The Survial Highway travel experience is also the experience of sharing and discovering the people living along it. These people, over the centuries, have responded to ecological and geographical conditions of the corridor, with their work in the fields, their childhood, their celebrations and religious traditions, their folk art.
In this sense, Survial is a human route, in which we can see weavers in Cusco or in the higher parts of Chalhuanca, desert potters who have inherited centuries of traditions from Nasca, farmers using ancient terraces like in Caraybamba or Andamarca, where they celebrate the Water Festival which attracts dozens of scissors dancers who will keep dancing day and night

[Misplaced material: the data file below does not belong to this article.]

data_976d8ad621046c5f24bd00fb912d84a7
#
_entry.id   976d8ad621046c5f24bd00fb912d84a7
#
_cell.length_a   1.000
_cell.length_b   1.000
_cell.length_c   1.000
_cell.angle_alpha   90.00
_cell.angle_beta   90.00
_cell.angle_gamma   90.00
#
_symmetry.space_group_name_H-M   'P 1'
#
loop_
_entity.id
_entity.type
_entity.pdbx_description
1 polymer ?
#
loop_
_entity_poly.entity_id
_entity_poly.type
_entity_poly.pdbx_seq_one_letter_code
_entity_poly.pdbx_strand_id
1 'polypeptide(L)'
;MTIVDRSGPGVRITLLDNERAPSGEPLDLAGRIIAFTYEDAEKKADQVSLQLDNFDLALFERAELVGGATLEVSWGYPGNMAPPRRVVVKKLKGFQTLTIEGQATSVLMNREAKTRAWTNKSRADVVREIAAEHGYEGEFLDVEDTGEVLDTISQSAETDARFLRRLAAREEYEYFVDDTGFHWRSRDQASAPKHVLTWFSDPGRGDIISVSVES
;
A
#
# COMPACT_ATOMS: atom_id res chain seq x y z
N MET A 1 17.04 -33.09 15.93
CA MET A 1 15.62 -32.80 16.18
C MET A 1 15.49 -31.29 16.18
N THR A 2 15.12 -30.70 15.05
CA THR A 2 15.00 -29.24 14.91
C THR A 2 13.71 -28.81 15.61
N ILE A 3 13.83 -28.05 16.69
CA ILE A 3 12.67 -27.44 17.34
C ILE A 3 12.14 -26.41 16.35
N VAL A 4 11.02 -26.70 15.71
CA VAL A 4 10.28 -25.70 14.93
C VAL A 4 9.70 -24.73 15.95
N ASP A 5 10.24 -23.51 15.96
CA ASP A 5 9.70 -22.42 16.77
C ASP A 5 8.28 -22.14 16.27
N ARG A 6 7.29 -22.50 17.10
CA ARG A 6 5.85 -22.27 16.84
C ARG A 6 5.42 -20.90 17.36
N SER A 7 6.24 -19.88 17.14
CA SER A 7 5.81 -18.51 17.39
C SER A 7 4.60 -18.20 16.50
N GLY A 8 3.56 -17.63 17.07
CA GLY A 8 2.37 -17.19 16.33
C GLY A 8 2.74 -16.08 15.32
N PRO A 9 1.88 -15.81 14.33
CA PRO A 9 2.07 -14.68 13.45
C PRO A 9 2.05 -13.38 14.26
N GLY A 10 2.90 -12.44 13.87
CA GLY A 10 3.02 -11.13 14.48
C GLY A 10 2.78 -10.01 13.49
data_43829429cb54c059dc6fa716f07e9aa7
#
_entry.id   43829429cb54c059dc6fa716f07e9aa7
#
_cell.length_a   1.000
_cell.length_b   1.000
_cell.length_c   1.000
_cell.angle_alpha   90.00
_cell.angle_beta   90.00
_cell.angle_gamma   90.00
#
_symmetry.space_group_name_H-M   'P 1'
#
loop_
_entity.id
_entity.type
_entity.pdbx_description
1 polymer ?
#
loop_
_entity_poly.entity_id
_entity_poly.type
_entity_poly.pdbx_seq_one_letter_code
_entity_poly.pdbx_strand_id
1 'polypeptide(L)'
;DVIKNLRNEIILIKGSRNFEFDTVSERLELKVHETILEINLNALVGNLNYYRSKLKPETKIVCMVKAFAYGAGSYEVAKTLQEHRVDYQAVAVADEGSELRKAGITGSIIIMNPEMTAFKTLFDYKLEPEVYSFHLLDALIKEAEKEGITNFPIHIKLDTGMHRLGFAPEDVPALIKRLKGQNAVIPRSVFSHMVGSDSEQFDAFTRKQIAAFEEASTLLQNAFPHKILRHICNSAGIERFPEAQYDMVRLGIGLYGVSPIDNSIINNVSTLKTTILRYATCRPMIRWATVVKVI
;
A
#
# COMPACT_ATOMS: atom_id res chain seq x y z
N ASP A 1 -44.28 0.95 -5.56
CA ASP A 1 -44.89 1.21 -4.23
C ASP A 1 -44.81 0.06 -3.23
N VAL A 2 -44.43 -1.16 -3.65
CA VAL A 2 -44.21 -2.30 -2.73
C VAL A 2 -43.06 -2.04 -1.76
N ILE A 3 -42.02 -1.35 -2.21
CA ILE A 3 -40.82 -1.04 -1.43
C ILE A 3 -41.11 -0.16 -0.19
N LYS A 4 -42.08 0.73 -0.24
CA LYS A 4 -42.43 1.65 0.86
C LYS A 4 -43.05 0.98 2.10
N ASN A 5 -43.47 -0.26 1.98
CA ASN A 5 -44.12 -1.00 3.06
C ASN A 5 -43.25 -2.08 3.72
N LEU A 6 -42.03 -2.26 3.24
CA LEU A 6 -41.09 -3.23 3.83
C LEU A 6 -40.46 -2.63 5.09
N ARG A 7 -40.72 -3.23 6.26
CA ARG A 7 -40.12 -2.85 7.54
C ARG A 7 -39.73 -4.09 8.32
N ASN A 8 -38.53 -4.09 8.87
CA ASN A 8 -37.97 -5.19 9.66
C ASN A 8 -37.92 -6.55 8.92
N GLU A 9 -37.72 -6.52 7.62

Perhaps the greatest diversity of folk art and festivales is to be found in Cusco and some of which of much renown in Peru, such as the pilgrimages to the Lord of Huanca or the Qoyllurriti. Celebrations fusing ancient myths and beliefs with Christian religion, nature and food of each place, a cuisine, which in the case of Abancay, is inherited of Italian immigrants who settled in this department.
Nature, diverse as its people, determines production and organization systems, and, in the highland plateaus where small communities are scattered, dwellers are mostly shepherds herding sheeps and camelids, organizing chaccus where vicuñas are shorn for their precious wool . The valleys, however, are farmlands, like Curahuasi where flaxseed and anise are grown, the best in Peru, besides Andean maize and grains.